Like Father, Like Son
Sep 19, 2011 04:41PM ● Published by Mike
“I was fast, but not as fast as Sabian,” says Tony Holmes, Sabian’s father and the Dragon’s current defensive back coach. Tony was best known on the field for his grit and determination as a past five year defensive back for the University of Texas Longhorns (’98). He exemplified a strong work ethic after coming back from a torn ACL early in his career to become a leader of the Longhorn’s stifling 1999 Cotton Bowl defense. Dad may not be as fast as his 4 x 400 relay State Championship track-star son but he can still teach him a thing or two about toughness and leadership. Tony has been working with his son to pass along his skills as long as he can remember. Now as Sabian plays in his senior season, it is his turn to anchor the defensive backfield as his father coaches from the sidelines.
Last year Sabian cracked the starting line-up as a relatively untested and unknown cornerback playing alongside proven three time All-District selection Shaun Hoagland. As opposing coaches planned their passing attacks around the well-known defensive skills of Hoagland, Holmes became the target of more than his share of passing plays. Relying on his speed, agility and the defensive technique he learned from his father, Sabian turned in a solid junior season and was honored as a 2nd Team All-District selection.
“I started to see Sabian’s potential as a freshman,” says Tony, “but last year I knew he was really starting to become a special player to be reckoned with.” So special, that he just had to play both sides of the ball. In addition to shutting down receivers, Sabian became one himself. During the Dragon’s late playoff run last season he was a prime target for his own quarterback, Kenny Hill. In a 38-24 win over Abilene on November 27th, Holmes posted four receptions for 149 yards and two touchdowns.
This year, head coach Hal Wasson is looking to utilize Sabian’s speed as a receiver the entire season, not just in the playoffs. “Sabian will always be on the outside,” says Wasson, “he’s a vertical threat that will spread the defense more and put tremendous pressure on them.”
Playing both offense and defense can be a challenge but the stand-out speedster is ready for it. Once again, he has his father right by his side. Tony, also the head track coach, and Sabian, have been working on physical endurance during their never-ending training sessions on the track and on the turf.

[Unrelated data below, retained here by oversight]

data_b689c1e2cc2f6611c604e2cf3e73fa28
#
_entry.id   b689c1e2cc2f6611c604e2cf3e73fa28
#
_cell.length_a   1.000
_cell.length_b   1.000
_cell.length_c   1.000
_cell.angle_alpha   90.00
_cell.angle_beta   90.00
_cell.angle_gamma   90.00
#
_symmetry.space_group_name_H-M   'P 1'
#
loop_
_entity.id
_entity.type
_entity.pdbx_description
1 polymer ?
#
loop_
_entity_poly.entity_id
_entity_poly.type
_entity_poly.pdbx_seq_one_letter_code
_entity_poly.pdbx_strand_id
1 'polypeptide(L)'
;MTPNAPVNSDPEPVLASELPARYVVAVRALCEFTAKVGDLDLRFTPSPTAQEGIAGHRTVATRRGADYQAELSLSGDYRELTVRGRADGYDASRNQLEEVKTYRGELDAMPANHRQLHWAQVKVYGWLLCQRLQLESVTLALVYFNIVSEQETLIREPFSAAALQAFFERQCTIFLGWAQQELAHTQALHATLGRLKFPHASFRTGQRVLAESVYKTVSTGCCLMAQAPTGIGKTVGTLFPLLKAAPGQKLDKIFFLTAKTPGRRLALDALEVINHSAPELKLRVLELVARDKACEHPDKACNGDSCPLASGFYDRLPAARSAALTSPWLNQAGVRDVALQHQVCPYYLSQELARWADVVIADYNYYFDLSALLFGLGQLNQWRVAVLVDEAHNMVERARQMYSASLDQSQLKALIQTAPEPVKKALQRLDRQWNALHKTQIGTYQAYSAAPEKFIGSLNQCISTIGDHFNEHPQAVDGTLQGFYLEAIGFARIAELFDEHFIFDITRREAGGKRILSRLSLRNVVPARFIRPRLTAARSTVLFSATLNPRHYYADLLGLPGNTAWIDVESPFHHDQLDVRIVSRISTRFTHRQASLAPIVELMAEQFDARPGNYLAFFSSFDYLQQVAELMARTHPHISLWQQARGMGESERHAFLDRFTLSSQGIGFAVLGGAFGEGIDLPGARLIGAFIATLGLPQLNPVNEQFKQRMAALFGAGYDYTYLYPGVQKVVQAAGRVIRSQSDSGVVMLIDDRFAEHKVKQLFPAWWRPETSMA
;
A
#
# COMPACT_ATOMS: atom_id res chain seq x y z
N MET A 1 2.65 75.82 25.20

Just as important, Tony has imparted the mental fortitude for success in his son. “We have definitely drilled toughness and we’ve worked on the small details, my technique and my hips,” says the younger Holmes. “It takes endurance and sacrifice to play both ways,” says Tony, “the sacrifice is made when guys are on the sidelines getting water, listening to coaches and getting a breather while you are out there working hard on every play. That is what is expected of a two-way player.”
In Southlake, expectations are great and they can become even greater if that player is a coach’s son. Sabian admits there are also pressures to being the son of a coach, “Yes, it is tough being the coach’s kid, the expectations that players and coaches have on you are very high. But the bonus is you have a coach around 24-7.”
And that means over the summer too. To make sure Sabian meets his potential on both sides of the ball, both father and son focused a lot more on his offense over the summer break. Because of the extra work Sabian says, “I’ve gotten better at recognizing coverages as a receiver and getting a feel of the game, the mindset is very different on the other side of the ball.” When asked what his father’s greatest lessons have been, Sabian replies, “Where should I start? He has taught me a lot, but most of all, hard work gets you everywhere in life.”
Coaching his son through life, football and track leads to a lot of time together. But it is not all work for this father and son team. From sports to food, video games, and even liking the same musicians, the two have a lot in common, “We talk a lot,” says Tony as they both enjoy hanging out with one another especially going out to eat at Chili’s, their favorite restaurant. Another thing they’ll have to talk about is which school the younger Holmes will attend in the fall. According to Rivals.com Sabian is currently entertaining such schools as SMU, Texas Tech, and West Virginia to name a few. Whether watching practice, film, or just talking about the game over their favorite Triple-Dippers, both father and son share a love for their sport and for one another.